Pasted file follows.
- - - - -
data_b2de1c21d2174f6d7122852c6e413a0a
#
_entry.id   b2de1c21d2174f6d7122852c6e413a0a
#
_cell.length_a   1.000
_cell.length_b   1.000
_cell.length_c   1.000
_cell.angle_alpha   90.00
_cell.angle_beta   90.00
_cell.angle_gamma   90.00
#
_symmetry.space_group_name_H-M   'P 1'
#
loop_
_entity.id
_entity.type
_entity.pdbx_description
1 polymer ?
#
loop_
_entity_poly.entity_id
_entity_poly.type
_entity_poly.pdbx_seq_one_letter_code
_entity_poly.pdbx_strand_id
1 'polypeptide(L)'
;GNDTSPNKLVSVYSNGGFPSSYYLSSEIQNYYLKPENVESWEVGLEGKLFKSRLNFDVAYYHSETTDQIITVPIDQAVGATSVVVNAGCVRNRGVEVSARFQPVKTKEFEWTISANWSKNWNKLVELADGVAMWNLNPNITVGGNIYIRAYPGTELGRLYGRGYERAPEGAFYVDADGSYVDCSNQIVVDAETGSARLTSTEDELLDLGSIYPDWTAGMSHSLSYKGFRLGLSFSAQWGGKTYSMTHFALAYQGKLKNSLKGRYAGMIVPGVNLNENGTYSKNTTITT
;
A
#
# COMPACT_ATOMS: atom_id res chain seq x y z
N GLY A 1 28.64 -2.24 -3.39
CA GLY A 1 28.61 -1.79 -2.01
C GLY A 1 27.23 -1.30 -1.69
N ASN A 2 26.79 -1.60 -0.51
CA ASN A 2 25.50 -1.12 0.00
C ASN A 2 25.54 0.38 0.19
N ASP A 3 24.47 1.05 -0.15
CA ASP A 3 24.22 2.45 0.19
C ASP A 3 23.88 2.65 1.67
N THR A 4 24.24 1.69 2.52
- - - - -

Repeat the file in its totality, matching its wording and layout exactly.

data_b2de1c21d2174f6d7122852c6e413a0a
#
_entry.id   b2de1c21d2174f6d7122852c6e413a0a
#
_cell.length_a   1.000
_cell.length_b   1.000
_cell.length_c   1.000
_cell.angle_alpha   90.00
_cell.angle_beta   90.00
_cell.angle_gamma   90.00
#
_symmetry.space_group_name_H-M   'P 1'
#
loop_
_entity.id
_entity.type
_entity.pdbx_description
1 polymer ?
#
loop_
_entity_poly.entity_id
_entity_poly.type
_entity_poly.pdbx_seq_one_letter_code
_entity_poly.pdbx_strand_id
1 'polypeptide(L)'
;GNDTSPNKLVSVYSNGGFPSSYYLSSEIQNYYLKPENVESWEVGLEGKLFKSRLNFDVAYYHSETTDQIITVPIDQAVGATSVVVNAGCVRNRGVEVSARFQPVKTKEFEWTISANWSKNWNKLVELADGVAMWNLNPNITVGGNIYIRAYPGTELGRLYGRGYERAPEGAFYVDADGSYVDCSNQIVVDAETGSARLTSTEDELLDLGSIYPDWTAGMSHSLSYKGFRLGLSFSAQWGGKTYSMTHFALAYQGKLKNSLKGRYAGMIVPGVNLNENGTYSKNTTITT
;
A
#
# COMPACT_ATOMS: atom_id res chain seq x y z
N GLY A 1 28.64 -2.24 -3.39
CA GLY A 1 28.61 -1.79 -2.01
C GLY A 1 27.23 -1.30 -1.69
N ASN A 2 26.79 -1.60 -0.51
CA ASN A 2 25.50 -1.12 0.00
C ASN A 2 25.54 0.38 0.19
N ASP A 3 24.47 1.05 -0.15
CA ASP A 3 24.22 2.45 0.19
C ASP A 3 23.88 2.65 1.67
N THR A 4 24.24 1.69 2.52